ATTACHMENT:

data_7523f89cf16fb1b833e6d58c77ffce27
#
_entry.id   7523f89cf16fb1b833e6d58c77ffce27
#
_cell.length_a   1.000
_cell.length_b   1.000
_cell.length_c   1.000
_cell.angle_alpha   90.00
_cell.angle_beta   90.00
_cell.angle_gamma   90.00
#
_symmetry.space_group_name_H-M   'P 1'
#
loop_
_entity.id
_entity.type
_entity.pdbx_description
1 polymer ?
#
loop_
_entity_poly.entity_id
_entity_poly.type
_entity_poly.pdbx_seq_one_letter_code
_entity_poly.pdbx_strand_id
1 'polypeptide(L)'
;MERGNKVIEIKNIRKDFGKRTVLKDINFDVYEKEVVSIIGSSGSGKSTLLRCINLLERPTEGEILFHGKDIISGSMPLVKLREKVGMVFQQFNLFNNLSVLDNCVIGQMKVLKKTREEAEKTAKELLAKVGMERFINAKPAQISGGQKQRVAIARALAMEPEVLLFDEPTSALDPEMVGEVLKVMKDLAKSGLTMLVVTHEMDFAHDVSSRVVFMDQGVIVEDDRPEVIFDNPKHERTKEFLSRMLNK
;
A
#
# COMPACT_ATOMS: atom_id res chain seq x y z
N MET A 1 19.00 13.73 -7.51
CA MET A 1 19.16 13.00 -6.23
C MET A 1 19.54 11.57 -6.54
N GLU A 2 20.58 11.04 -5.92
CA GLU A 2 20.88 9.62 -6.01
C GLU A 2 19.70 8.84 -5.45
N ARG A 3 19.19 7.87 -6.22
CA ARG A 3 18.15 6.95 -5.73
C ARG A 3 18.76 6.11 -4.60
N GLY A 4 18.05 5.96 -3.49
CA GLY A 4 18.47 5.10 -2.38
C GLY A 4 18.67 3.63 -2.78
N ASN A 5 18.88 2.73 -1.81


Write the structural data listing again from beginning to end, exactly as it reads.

data_7523f89cf16fb1b833e6d58c77ffce27
#
_entry.id   7523f89cf16fb1b833e6d58c77ffce27
#
_cell.length_a   1.000
_cell.length_b   1.000
_cell.length_c   1.000
_cell.angle_alpha   90.00
_cell.angle_beta   90.00
_cell.angle_gamma   90.00
#
_symmetry.space_group_name_H-M   'P 1'
#
loop_
_entity.id
_entity.type
_entity.pdbx_description
1 polymer ?
#
loop_
_entity_poly.entity_id
_entity_poly.type
_entity_poly.pdbx_seq_one_letter_code
_entity_poly.pdbx_strand_id
1 'polypeptide(L)'
;MERGNKVIEIKNIRKDFGKRTVLKDINFDVYEKEVVSIIGSSGSGKSTLLRCINLLERPTEGEILFHGKDIISGSMPLVKLREKVGMVFQQFNLFNNLSVLDNCVIGQMKVLKKTREEAEKTAKELLAKVGMERFINAKPAQISGGQKQRVAIARALAMEPEVLLFDEPTSALDPEMVGEVLKVMKDLAKSGLTMLVVTHEMDFAHDVSSRVVFMDQGVIVEDDRPEVIFDNPKHERTKEFLSRMLNK
;
A
#
# COMPACT_ATOMS: atom_id res chain seq x y z
N MET A 1 19.00 13.73 -7.51
CA MET A 1 19.16 13.00 -6.23
C MET A 1 19.54 11.57 -6.54
N GLU A 2 20.58 11.04 -5.92
CA GLU A 2 20.88 9.62 -6.01
C GLU A 2 19.70 8.84 -5.45
N ARG A 3 19.19 7.87 -6.22
CA ARG A 3 18.15 6.95 -5.73
C ARG A 3 18.76 6.11 -4.60
N GLY A 4 18.05 5.96 -3.49
CA GLY A 4 18.47 5.10 -2.38
C GLY A 4 18.67 3.63 -2.78
N ASN A 5 18.88 2.73 -1.81